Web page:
As the press day began for director Nigel Cole and writer William Ivory’s amiable historical comedy, we assembled entertainment writers believed we’d be doing separate roundtable interviews with the film’s best known actresses. When Sally Hawkins and Miranda Richardson entered the room together to promote “Made in Dagenham,” about a 1968 strike by female workers at a Ford plant located in a grimy London suburb, however, it was easy to be a little overwhelmed. Either one of them is worthy of a Russian novel’s worth of questions and our time would be limited.
Like so many first-class English actors of her generation, Miranda Richardson is known for her ability to play all ends of the dramatic spectrum. In England, and certain geekier quarters of the U.S., she’s still extremely well known known for her work alongside Rowan Atkinson and Stephen Fry as “Queenie” (i.e. Queen Elizabeth I) and assorted other characters on Richard Curtis and Ben Elton’s historical cult-com, “Black Adder.” Younger geeks, however, might know her better as magical tabloid journalist Rita Skeeter in the Harry Potter films. On the more realistic end of the spectrum, she has also done magnificent work playing a ruthless IRA operative in “The Crying Game,” a maltreated housewife in an Oscar-nominated role in Louis Malle’s “Damage,” a widely praised turn in the Oscar-winning “The Hours,” and a widow investigating her husband’s death on AMC’s recently canceled suspense drama, “Rubicon.” On the other hand, she’s also portrayed the character of Mrs. Santa Claus opposite Paul Giamatti‘s Santa in “Fred Claus.” Despite some resemblance, both physically and in terms of talent, she is not part of the famed Redgrave acting dynasty and no relation to the late Natasha Richardson. She is, in fact, the only actor in her family, which perhaps makes her all the more impressive.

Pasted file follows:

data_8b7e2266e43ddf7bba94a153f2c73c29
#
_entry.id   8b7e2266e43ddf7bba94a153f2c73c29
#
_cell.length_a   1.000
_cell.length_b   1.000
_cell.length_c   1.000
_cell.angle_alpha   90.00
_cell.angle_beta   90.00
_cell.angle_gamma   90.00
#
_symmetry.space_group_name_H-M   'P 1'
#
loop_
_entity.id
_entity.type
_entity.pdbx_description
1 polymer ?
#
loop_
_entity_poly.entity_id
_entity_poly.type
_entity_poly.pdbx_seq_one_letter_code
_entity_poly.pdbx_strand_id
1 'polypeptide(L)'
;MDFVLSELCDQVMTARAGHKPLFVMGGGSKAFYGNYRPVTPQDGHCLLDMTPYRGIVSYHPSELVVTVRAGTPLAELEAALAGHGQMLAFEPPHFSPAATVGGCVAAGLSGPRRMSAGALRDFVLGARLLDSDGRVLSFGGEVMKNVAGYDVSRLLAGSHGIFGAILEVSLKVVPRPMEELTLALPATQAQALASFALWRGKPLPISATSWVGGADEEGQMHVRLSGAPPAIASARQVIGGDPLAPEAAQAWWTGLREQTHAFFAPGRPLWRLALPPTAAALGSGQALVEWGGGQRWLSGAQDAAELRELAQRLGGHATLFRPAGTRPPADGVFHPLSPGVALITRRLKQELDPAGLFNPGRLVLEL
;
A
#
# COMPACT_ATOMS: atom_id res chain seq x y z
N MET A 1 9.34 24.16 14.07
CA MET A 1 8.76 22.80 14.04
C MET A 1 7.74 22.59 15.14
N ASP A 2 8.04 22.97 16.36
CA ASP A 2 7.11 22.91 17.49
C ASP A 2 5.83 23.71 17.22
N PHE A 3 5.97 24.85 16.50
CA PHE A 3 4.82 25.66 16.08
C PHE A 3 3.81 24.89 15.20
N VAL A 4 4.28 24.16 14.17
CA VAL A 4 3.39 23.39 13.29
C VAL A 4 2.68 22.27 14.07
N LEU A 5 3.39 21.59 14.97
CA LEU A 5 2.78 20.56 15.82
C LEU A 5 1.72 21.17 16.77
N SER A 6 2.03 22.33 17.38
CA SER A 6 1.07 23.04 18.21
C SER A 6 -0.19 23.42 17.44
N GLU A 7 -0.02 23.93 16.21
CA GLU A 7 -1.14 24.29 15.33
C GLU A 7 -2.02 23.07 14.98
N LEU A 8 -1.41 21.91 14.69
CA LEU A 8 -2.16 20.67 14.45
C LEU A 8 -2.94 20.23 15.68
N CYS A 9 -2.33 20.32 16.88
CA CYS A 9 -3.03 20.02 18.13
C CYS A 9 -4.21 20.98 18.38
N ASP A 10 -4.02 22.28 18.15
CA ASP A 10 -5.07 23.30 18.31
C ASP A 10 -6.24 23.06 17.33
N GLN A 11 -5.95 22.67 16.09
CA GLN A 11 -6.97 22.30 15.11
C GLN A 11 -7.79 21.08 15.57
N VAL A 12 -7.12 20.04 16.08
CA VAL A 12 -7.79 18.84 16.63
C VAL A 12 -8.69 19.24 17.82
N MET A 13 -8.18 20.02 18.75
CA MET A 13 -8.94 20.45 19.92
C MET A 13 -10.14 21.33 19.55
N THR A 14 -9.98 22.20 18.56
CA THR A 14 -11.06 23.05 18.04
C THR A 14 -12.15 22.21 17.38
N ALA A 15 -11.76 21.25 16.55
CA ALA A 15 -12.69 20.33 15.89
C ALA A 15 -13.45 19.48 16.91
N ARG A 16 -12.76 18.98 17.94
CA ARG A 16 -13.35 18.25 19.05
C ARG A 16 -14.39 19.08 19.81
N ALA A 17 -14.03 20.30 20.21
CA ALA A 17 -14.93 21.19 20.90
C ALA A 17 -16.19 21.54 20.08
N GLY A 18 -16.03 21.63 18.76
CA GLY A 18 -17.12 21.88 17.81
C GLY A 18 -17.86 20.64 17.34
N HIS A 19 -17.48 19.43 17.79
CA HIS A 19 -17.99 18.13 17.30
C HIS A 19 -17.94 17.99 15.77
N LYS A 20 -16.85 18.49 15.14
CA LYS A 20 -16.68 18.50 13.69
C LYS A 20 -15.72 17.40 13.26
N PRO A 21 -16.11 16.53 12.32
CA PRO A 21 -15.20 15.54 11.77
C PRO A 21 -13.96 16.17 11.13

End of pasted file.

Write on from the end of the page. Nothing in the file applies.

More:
Although Sally Hawkins has appeared in some 34 movie and TV productions since 1999, she broke into the consciousness of most of her fans with her Golden Globe winning performance in Mike Leigh’s 2008 “Happy-Go-Lucky,” in which she dominated the film as a relentlessly happy and, strangely enough, rather bright, elementary school teacher. It was probably an ideal role for a woman who really does come across as cheerful in person, with an approachable demeanor that certainly seems to fit the child of two children’s books authors. Currently starring on Broadway in a new production of George Bernard Shaw’s “Mrs. Warren’s Profession,” Hawkins has continued to mix starring roles with a number of smaller supporting appearances, including a turn in Cary Fukunaga’s highly-anticipated new version of “Jane Eyre.” Her next leading role is as Irish radical politician and activist Bernadette Devlin in “The Roaring Girl” — assuming the real Devlin is not successful in her efforts to prevent the film from being made.